Monday, May 18, 2009

What is interest rate?

Interest Rate

Interest rate is the rate at which you pay interest to the lender. For example, when the mortgage balance is $100,000, and the interest rate is 6 per cent, one single annual payment will include $6,000 interest. More frequent payments will result in different amounts. Interest rates targets are also a vital tool of monetary policy and are used to control variables like investment, inflation, and unemployment.
Effects of Increased Interest rates in Economy
An increase in the base rate will lead to an increase in the general cost of borrowing, throughout the economy. Also higher interest rates increase the return on saving money in an interest bearing account.

Therefore consumers will be less willing to borrow, e.g. on credit cards and personal loans. Also, consumers with variable mortgages will have an increase in monthly payments; therefore, they will have a reduction in disposable income. This will cause a significant fall in consumer spending, because, in the UK many home owners have mortgage payments, which account for a high % of their income. (This is as a result of rising house prices)

Similarly, the increase in borrowing costs will also reduce business investment.

Therefore with a fall in consumption and investment there is likely to be a fall in Aggregate Demand, or more accurately, AD will increase at a slower rate.

Therefore higher interest rates tend to reduce the rate of economic growth and inflation.

However, the effect of a rise in interest rates depends on various factors.

1. Effect on Savings (income and substitution effect)

Higher interest rates encourage savings and therefore reduce consumption (substitution effect). However, higher interest rates also increase income, for those with high levels of savings (income effect). Therefore, some consumers may actually increase spending. For example, in Japan many firms are currently investing out of savings. Therefore, an increase in interest rates is unlikely to discourage investment.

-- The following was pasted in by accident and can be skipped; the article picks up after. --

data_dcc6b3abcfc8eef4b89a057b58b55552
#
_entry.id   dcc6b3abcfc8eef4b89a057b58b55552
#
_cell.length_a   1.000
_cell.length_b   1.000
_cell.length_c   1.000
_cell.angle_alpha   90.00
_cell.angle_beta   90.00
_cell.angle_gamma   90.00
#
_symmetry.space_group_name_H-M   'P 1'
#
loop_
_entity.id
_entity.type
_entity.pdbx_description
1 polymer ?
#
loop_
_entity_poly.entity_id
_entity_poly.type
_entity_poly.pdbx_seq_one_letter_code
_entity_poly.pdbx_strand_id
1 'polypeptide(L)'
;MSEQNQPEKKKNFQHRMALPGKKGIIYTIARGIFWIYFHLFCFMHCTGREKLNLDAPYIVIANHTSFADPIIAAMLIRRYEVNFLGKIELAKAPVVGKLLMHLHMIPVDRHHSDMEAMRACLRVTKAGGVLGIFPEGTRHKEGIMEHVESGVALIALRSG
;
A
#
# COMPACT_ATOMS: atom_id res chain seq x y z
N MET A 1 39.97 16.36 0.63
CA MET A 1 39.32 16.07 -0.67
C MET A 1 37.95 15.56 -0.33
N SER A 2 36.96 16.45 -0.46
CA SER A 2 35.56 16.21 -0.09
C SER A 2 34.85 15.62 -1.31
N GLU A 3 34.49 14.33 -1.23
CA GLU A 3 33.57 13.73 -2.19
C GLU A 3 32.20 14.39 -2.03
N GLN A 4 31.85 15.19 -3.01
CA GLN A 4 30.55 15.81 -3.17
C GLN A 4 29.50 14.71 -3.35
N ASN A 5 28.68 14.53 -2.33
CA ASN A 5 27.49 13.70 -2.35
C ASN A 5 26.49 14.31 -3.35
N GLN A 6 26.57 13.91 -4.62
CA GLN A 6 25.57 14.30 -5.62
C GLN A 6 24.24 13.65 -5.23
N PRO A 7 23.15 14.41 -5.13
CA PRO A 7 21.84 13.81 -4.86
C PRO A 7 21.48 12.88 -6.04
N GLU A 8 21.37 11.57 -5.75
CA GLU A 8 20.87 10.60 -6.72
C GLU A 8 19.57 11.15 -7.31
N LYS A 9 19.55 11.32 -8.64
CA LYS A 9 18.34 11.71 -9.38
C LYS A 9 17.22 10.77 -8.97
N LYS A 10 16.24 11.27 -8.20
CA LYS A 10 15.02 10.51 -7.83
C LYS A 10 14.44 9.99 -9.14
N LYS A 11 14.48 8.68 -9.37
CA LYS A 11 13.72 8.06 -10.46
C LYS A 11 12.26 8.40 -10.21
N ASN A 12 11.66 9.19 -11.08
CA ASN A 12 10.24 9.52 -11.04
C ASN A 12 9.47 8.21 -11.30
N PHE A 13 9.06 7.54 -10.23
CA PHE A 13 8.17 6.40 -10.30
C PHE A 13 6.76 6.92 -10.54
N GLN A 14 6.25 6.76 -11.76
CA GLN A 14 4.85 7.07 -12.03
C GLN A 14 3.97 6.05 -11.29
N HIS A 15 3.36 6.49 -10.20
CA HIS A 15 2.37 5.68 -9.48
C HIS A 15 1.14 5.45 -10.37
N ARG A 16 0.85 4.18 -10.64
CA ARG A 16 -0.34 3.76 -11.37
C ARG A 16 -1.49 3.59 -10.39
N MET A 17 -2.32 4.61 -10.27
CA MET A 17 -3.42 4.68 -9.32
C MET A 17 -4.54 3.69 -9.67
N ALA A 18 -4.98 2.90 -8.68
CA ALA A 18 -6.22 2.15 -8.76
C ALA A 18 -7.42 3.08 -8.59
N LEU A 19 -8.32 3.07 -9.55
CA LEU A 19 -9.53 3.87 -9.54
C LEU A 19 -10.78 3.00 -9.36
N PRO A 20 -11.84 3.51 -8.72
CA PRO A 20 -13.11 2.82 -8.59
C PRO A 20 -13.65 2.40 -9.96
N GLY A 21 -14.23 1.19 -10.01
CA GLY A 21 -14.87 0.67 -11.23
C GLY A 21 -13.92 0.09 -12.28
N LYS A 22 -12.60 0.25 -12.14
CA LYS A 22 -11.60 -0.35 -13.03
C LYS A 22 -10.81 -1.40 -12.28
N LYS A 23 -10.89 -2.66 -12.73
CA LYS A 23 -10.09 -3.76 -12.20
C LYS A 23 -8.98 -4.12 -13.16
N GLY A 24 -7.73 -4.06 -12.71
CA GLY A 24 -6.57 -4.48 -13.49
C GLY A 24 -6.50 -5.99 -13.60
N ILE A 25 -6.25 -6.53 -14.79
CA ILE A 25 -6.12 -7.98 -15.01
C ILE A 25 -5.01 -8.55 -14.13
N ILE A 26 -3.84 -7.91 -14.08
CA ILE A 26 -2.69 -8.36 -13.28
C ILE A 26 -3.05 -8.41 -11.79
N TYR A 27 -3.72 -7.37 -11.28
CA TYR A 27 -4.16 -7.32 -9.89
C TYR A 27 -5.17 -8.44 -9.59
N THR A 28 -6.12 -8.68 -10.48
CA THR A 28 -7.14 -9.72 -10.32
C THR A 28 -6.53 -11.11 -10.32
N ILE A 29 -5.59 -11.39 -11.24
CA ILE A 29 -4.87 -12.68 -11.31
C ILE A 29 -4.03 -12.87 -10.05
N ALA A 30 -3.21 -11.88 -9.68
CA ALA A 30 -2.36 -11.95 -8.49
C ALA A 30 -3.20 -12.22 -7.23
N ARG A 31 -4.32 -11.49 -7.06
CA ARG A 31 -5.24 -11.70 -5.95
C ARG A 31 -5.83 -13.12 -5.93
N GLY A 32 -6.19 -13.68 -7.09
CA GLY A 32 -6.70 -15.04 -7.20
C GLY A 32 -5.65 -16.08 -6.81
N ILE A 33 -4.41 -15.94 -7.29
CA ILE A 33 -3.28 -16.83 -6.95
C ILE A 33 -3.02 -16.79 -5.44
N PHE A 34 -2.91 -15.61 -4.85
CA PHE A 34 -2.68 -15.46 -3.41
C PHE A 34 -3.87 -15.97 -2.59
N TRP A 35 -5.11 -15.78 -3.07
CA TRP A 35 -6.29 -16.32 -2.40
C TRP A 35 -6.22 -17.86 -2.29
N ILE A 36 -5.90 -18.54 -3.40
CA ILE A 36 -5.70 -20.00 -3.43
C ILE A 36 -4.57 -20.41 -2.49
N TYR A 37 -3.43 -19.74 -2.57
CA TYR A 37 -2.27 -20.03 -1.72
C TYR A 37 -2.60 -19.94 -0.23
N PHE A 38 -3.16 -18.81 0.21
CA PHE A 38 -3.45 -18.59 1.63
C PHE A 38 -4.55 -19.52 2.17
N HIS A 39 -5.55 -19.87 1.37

2. The State of the Economy.

If the economy is growing above the trend rate of economic growth and is close to full capacity, a rise in interest rates will have the effect of moderating growth and reduce inflation. However, it is unlikely to cause a recession because the rest of the economy is buoyant. In the UK growth is close to the long run trend rate.

3. Depends on Consumer Confidence

The effect of a rise in interest rates is sometimes hard to predict. If consumer confidence is high then rising interest rates may not discourage spending; people may just be willing to pay more interest. However, at other times a rise in interest rates may adversely affect confidence; therefore, the effect will be much greater. E.g. In the UK, many are concerned about the booming housing market, they feel the boom could soon turn to bust. A rise in interest rates could be the catalyst to stop house prices rising. If house prices fell it would have a significant impact on reducing consumer spending.

4. Effects on Exchange Rate.

Higher interest rates cause hot money flows, because it is more attractive to save money. Therefore, this will cause an appreciation in the exchange rate. An appreciation will make exports more expensive and imports cheaper. Assuming demand for exports and imports is relatively elastic, and then an appreciation will reduce the growth of AD and help reduce inflation. Some experts argue it is fundamentally overvalued. Therefore, a further appreciation in the exchange rate would definitely not be welcomed by the exporting sector.

5. Time Lag.

It is estimated interest rate changes can take up to 18 months to have its full effect. Therefore, an increase in interest rates now may reduce growth in the future.

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